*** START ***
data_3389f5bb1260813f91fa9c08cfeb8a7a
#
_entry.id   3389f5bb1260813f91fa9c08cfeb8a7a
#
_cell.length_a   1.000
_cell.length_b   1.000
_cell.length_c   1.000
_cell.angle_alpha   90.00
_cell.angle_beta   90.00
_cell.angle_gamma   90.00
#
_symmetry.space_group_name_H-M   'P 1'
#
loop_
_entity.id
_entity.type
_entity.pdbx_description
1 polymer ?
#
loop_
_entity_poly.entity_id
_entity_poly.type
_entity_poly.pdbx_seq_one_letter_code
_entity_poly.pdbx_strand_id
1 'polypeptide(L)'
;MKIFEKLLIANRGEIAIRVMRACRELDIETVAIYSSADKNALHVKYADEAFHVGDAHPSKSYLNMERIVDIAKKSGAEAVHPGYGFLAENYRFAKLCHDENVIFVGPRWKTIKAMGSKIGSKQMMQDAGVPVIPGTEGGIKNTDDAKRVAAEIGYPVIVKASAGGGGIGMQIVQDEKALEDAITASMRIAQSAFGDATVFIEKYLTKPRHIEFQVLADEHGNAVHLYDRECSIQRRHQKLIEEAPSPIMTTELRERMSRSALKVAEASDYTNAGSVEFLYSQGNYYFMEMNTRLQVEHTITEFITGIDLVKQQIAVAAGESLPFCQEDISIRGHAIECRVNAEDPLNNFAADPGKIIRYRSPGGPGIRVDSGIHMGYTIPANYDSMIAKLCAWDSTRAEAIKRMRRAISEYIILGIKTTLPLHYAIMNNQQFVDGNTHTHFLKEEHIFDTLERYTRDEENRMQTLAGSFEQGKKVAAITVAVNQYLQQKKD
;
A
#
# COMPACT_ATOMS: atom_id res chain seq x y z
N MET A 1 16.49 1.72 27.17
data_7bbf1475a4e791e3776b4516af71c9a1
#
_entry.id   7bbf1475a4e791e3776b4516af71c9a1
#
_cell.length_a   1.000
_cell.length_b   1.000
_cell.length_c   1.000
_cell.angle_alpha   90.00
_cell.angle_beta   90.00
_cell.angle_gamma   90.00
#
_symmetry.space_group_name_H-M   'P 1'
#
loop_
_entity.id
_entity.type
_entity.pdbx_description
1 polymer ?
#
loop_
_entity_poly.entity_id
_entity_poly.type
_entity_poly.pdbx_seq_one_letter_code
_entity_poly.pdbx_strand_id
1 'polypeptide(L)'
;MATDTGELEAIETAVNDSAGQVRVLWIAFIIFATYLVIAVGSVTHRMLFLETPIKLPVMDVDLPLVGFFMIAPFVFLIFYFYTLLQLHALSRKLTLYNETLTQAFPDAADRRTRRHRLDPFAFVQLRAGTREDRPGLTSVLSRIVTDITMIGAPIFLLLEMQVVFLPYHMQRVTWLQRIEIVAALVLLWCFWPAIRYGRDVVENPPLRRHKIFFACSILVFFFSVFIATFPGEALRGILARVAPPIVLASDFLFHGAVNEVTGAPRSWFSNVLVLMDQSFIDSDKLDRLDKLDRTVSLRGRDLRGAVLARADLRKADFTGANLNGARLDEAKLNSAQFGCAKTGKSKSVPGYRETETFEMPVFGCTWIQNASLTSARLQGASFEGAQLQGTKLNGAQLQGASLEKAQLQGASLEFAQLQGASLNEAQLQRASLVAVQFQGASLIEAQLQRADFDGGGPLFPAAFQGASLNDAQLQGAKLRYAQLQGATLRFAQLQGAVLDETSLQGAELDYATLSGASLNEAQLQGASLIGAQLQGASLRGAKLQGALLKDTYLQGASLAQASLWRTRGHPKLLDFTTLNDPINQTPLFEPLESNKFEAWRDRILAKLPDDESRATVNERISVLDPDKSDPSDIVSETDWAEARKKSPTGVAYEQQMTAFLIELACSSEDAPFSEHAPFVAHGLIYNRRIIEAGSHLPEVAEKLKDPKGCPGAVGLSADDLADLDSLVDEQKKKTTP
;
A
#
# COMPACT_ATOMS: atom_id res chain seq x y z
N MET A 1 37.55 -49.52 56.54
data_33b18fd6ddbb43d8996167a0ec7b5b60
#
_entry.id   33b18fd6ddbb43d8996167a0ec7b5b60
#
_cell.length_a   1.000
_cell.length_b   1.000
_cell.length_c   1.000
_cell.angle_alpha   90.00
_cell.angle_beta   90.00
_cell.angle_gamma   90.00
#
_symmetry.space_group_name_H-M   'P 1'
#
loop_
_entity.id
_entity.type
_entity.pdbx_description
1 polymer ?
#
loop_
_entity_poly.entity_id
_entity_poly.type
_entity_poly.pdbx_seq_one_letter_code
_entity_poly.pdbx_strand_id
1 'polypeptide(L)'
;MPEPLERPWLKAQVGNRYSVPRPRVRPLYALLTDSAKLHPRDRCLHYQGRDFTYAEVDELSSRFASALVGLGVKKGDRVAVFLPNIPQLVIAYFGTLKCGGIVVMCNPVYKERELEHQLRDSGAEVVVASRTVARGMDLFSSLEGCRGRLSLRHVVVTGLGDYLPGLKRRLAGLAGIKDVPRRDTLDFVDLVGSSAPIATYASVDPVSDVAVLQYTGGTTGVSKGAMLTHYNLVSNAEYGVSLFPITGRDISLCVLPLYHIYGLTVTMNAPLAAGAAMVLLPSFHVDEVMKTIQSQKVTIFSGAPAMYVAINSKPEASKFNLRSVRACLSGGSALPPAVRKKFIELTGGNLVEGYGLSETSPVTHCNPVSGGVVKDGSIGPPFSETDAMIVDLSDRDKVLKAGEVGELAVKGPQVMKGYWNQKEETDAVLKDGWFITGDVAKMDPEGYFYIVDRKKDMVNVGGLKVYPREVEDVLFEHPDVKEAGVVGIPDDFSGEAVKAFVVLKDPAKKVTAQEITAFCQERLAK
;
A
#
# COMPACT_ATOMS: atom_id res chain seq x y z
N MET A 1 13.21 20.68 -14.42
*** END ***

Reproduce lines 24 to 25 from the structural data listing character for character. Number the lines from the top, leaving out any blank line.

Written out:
_entity_poly.pdbx_strand_id
1 'polypeptide(L)'